Grain-Free Cranberry Orange Breakfast Cake

Grain-Free Cranberry Orange Breakfast Cake made with fresh cranberries and orange zest is a perfectly sweet treat that is healthy enough for breakfast or snack! This paleo cake recipe will knock your socks off and please your guests!

This post is Sponsored by Bob’s Red Mill. Check out more delicious healthy recipes, snag coupons and find stores near you at BobsRedMill.com!

 

grain-free cranberry orange cake on parchment paper on top of a baking sheet, sprinkled with powdered sugar with fresh cranberries and oranges next to the cake

Well, hello, cranberry-studded cake of zesty bliss!

If you’re jonesing for a fresh, seasonally-inspired cake recipe that also happens to be lower in sugar, you’ve landed on the right piece of internet!

This grain-free cranberry orange breakfast cake is all things:

  • Gluten-free and grain-free
  • Naturally sweetened with pure maple syrup
  • Lower in sugar/carbohydrate than a traditional cake recipe
  • Fresh and frisky in flavor
  • Perfectly moist and fluffy

…and marvelous for sharing with friends and family! Particularly over the holiday season.

The way I see it, this cake is marvelous as a make-ahead breakfast for entertaining guests during the holidays. It’s so palate pleasing, requires zero hoops through which to jump, and can be consumed as breakfast, snack, OR dessert.

That’s versatility!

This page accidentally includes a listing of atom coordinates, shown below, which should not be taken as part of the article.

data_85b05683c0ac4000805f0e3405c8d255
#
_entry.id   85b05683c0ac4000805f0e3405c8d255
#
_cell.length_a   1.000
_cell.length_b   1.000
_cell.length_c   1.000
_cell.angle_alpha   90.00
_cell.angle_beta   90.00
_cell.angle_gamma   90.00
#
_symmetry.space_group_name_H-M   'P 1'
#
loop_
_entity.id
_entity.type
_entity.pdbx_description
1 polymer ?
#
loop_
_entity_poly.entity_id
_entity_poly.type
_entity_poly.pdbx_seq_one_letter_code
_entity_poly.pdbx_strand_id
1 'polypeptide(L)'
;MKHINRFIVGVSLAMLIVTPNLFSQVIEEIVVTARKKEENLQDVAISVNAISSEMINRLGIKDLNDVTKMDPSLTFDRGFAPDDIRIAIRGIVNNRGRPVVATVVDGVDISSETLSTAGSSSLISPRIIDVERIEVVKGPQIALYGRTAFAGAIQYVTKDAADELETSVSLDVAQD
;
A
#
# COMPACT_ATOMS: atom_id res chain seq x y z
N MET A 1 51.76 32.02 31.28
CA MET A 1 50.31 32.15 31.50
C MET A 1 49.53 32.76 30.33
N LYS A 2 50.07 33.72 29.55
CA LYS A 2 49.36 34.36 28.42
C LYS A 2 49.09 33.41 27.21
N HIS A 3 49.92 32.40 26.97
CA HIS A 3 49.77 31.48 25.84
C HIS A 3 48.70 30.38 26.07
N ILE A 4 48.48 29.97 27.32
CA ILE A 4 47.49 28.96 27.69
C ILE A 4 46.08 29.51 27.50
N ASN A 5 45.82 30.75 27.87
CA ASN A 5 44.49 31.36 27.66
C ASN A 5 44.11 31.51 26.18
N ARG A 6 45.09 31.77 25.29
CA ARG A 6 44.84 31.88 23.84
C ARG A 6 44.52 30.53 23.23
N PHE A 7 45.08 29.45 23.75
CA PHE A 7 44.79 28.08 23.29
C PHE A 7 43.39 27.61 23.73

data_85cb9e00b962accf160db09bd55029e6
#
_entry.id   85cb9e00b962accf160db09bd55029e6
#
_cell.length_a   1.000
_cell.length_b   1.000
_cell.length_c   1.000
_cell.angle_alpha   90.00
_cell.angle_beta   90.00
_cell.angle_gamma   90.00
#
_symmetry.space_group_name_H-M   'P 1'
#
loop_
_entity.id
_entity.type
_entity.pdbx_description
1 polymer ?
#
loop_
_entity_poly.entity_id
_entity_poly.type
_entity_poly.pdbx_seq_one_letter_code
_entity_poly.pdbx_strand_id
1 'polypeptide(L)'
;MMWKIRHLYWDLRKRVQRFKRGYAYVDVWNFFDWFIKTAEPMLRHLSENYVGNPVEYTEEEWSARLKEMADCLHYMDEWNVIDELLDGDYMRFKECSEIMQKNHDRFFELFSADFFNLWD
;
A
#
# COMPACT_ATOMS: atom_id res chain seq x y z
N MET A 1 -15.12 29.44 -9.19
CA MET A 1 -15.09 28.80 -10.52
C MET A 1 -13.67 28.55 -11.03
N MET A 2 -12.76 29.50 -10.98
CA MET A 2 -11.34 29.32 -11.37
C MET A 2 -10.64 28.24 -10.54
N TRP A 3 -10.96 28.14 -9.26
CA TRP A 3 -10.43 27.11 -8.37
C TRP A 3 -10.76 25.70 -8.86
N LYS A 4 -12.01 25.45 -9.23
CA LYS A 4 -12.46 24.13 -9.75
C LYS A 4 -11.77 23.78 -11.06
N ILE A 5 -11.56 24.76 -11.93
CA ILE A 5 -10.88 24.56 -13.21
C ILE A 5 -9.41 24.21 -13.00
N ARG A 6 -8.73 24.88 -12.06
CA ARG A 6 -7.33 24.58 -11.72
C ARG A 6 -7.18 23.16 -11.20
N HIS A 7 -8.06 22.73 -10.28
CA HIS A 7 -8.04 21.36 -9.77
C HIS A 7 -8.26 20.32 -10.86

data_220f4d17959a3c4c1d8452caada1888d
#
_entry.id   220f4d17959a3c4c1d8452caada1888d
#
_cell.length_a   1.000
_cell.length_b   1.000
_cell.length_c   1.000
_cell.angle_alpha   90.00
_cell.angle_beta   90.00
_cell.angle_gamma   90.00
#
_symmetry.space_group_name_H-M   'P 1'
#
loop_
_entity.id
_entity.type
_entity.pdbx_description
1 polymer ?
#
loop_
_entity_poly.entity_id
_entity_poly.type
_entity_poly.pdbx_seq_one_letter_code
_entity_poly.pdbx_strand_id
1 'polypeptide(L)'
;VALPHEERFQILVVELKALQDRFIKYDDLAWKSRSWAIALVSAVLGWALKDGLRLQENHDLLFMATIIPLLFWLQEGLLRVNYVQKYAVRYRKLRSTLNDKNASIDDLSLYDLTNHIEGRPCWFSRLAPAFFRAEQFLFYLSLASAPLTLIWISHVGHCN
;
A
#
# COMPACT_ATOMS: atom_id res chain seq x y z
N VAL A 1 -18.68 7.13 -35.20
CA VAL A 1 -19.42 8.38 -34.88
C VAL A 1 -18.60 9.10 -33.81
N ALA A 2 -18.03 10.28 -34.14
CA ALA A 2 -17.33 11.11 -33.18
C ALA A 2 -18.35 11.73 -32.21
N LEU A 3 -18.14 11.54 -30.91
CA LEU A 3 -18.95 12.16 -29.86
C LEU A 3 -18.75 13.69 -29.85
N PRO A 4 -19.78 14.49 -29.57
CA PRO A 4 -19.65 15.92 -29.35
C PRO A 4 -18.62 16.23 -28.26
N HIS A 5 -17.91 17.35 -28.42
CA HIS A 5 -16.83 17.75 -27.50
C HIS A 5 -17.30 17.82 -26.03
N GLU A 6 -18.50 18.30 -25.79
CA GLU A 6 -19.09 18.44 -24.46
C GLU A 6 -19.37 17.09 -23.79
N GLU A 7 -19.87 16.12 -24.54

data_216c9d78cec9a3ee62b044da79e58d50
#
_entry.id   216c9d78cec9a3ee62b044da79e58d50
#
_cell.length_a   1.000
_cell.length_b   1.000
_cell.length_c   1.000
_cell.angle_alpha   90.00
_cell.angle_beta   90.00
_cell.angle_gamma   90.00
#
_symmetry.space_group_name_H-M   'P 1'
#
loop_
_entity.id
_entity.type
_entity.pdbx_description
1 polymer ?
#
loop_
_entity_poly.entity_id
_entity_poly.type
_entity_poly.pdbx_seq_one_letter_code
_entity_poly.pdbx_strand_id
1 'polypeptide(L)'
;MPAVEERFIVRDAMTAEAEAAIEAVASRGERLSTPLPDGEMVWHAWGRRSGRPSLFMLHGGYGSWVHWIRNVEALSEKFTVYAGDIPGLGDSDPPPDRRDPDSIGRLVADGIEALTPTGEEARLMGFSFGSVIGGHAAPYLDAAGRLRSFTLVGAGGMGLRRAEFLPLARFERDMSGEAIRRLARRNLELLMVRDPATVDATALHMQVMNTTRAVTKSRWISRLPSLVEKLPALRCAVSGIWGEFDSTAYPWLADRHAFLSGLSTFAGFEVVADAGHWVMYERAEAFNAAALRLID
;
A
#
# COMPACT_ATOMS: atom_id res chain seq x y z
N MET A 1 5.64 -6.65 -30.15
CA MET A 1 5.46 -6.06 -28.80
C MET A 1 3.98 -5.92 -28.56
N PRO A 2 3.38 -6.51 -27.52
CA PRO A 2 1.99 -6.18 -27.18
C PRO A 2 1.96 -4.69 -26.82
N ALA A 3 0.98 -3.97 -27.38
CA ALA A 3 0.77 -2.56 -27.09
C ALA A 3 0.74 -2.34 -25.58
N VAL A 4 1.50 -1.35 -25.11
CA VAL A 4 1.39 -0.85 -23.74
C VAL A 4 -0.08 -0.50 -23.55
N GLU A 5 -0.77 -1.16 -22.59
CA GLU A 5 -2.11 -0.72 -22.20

I used Bob’s Red Mill’s Paleo Baking Flour, which is a combination of almond flour, arrowroot starch, coconut flour, and tapioca flour. It can be used as a 1:1 replacement for almond flour or gluten-free all-purpose flour. The end result is a baked good you’d never guess was gluten-free, much less grain-free! For those of you who enjoy making paleo baked goods, or anyone who is looking for cleaner treat options, I highly suggest you give the flour a whirl!

package of bob's red mill's paleo baking flour with cake next to it

Let’s bake it!

How to Make Grain-Free Cranberry Orange Cake:

Preheat the oven to 350 degrees F and line the bottom of a 8-inch spring form cake pan with parchment paper. Note: you can also use a regular cake pan – simply spray with cooking oil.

Combine the wet ingredients (eggs, oil, pure maple syrup, vanilla extract, and orange zest) in a bowl and whisk until well-combined.

Add the remaining dry ingredients (flour, baking soda, sea salt, and cranberries) to a separate bowl and stir. 

large measuring cup with dry ingredients, a small measuring cup with wet ingredients and a package of flour

Pour the wet ingredients into the bowl with the dry ingredients and stir until well-combined. The batter will be thick! This is normal.

Measuring cup with cake ingredients being stirred together large measuring cup with cranberry orange cake batter all stirred up

Transfer the cake batter to the prepared cake pan and smooth into an even layer. 

cake pan with cake batter in the center

Bake on the center rack of the preheated oven for 45 to 50 minutes, or until the cake has set up and the edges turn golden-brown. Turn off the oven and allow the cake to sit in the still warm oven for an additional 5 to 10 minutes.